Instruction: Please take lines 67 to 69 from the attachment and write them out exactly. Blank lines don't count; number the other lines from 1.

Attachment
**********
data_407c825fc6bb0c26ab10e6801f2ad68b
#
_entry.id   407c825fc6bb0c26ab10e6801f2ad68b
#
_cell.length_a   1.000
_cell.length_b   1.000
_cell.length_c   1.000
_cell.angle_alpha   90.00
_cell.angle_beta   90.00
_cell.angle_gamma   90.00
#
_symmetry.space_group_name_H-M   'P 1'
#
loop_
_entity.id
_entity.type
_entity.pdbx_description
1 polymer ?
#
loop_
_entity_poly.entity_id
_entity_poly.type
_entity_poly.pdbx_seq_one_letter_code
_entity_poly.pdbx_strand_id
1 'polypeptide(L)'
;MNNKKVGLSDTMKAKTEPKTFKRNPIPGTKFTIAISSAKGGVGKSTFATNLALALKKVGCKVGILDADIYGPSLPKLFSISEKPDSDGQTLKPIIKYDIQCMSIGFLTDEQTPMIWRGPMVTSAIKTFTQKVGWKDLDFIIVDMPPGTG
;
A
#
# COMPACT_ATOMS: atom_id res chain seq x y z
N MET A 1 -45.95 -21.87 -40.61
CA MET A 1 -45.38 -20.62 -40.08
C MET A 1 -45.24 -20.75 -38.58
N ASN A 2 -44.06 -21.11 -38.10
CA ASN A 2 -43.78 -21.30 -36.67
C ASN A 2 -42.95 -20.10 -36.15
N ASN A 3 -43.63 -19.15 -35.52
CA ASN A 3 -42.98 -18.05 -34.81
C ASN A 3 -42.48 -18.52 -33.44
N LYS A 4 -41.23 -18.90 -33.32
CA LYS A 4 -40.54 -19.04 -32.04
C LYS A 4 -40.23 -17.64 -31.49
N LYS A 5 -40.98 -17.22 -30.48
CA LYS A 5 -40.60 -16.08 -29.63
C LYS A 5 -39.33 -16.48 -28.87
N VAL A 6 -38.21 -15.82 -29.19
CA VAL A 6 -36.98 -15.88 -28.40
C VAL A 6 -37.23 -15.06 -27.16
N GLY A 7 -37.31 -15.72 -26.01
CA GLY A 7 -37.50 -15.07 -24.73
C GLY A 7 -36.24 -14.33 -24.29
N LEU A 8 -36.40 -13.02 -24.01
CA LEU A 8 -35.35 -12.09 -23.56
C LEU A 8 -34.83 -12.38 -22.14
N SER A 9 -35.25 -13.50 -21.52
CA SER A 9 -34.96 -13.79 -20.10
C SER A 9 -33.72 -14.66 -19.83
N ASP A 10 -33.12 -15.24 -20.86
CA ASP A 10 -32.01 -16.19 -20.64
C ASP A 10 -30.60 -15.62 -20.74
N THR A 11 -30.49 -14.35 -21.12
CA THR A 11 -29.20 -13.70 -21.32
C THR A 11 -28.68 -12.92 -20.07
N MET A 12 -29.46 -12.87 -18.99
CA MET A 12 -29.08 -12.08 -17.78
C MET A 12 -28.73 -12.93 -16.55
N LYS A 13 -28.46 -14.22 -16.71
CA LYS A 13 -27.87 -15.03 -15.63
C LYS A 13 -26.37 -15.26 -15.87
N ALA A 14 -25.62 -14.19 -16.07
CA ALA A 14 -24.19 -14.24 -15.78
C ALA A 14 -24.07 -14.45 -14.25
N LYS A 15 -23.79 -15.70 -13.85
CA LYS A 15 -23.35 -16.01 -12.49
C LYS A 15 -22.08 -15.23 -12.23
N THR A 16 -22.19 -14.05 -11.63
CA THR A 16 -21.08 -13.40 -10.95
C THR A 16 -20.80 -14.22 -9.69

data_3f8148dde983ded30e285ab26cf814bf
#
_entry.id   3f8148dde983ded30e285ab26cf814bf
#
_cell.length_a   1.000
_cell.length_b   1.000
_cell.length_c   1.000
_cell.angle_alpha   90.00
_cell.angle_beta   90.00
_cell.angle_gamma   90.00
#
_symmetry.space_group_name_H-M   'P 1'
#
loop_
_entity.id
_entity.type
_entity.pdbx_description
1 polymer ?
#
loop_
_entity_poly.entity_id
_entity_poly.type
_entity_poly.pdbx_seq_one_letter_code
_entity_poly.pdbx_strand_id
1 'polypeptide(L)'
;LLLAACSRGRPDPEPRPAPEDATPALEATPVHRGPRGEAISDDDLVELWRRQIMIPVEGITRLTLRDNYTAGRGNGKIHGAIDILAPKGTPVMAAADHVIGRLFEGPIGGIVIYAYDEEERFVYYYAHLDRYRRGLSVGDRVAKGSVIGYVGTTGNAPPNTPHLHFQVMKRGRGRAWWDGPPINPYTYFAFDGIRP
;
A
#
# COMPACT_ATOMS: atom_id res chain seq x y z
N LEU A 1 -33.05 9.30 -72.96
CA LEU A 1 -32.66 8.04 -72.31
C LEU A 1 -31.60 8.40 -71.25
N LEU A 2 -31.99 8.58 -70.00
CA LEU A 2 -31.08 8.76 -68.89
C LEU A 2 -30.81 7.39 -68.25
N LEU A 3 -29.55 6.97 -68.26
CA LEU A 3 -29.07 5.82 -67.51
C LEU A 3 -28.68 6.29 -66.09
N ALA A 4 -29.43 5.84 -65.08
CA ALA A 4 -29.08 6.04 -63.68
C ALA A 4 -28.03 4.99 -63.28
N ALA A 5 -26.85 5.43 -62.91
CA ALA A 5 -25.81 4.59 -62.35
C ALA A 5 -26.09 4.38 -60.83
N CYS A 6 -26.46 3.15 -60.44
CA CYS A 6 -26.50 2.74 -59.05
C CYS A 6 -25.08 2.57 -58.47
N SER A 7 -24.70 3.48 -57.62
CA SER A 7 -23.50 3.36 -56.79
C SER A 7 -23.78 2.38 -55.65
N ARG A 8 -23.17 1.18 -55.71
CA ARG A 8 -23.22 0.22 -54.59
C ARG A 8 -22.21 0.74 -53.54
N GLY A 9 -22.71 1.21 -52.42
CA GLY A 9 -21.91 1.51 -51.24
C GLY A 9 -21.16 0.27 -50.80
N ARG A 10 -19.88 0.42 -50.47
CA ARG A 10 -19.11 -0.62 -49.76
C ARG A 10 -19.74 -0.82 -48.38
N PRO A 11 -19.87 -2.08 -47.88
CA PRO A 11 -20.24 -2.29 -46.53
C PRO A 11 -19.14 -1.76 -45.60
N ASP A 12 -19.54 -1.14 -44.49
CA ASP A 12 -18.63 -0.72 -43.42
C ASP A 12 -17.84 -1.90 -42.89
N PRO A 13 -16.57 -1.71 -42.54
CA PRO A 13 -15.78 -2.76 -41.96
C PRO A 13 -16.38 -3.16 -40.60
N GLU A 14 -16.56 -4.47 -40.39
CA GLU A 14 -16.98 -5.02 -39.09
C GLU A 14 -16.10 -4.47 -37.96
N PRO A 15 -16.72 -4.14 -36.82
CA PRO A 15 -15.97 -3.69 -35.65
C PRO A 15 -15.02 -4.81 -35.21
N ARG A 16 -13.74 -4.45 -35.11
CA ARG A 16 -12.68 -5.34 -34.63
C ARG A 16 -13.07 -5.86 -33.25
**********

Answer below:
N LYS A 13 -28.46 -14.22 -16.71
CA LYS A 13 -27.87 -15.03 -15.63
C LYS A 13 -26.37 -15.26 -15.87